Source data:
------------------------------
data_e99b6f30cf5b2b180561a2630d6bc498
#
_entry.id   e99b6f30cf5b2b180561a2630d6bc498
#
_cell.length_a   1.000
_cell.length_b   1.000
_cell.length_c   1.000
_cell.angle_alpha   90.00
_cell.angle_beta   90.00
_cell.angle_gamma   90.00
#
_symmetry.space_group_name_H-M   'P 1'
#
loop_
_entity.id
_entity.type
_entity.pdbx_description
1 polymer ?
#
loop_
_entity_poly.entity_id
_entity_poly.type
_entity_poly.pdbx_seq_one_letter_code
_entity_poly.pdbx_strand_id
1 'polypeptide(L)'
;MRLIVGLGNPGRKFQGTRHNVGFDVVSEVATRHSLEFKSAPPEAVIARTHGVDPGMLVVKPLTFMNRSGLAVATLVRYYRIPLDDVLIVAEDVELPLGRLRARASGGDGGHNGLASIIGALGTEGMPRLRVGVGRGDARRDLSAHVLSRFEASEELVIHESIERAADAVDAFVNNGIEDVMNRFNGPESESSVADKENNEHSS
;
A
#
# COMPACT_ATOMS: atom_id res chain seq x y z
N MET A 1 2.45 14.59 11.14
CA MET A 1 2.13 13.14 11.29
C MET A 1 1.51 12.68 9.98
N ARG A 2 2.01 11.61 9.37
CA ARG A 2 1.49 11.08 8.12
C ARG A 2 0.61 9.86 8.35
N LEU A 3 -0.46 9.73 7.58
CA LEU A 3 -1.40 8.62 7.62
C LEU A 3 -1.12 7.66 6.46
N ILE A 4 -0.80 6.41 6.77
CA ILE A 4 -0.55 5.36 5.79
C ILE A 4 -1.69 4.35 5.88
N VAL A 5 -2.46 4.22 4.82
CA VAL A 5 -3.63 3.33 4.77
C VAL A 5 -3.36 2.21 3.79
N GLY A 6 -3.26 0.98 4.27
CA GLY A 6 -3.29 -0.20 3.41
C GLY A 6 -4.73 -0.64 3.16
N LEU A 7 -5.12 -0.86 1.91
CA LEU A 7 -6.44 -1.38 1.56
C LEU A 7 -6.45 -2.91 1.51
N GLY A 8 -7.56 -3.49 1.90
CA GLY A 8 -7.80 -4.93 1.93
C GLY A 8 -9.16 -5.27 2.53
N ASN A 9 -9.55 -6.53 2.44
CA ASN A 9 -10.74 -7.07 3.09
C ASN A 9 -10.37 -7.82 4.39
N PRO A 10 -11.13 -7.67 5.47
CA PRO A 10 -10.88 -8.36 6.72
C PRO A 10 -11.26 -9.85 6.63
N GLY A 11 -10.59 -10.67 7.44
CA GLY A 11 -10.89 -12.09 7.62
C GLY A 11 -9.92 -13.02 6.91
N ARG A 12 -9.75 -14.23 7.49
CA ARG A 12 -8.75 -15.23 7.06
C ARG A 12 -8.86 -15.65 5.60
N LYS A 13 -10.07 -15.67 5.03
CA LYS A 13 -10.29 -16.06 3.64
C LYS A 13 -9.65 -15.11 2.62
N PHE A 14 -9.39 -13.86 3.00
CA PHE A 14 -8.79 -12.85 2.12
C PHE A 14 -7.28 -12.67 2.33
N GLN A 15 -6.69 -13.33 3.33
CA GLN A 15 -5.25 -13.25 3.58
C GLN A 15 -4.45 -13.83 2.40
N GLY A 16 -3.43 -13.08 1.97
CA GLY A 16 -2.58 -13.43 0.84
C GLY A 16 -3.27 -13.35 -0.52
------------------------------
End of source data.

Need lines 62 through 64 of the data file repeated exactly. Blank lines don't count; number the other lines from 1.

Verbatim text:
CA GLY A 11 -10.89 -12.09 7.62
C GLY A 11 -9.92 -13.02 6.91
N ARG A 12 -9.75 -14.23 7.49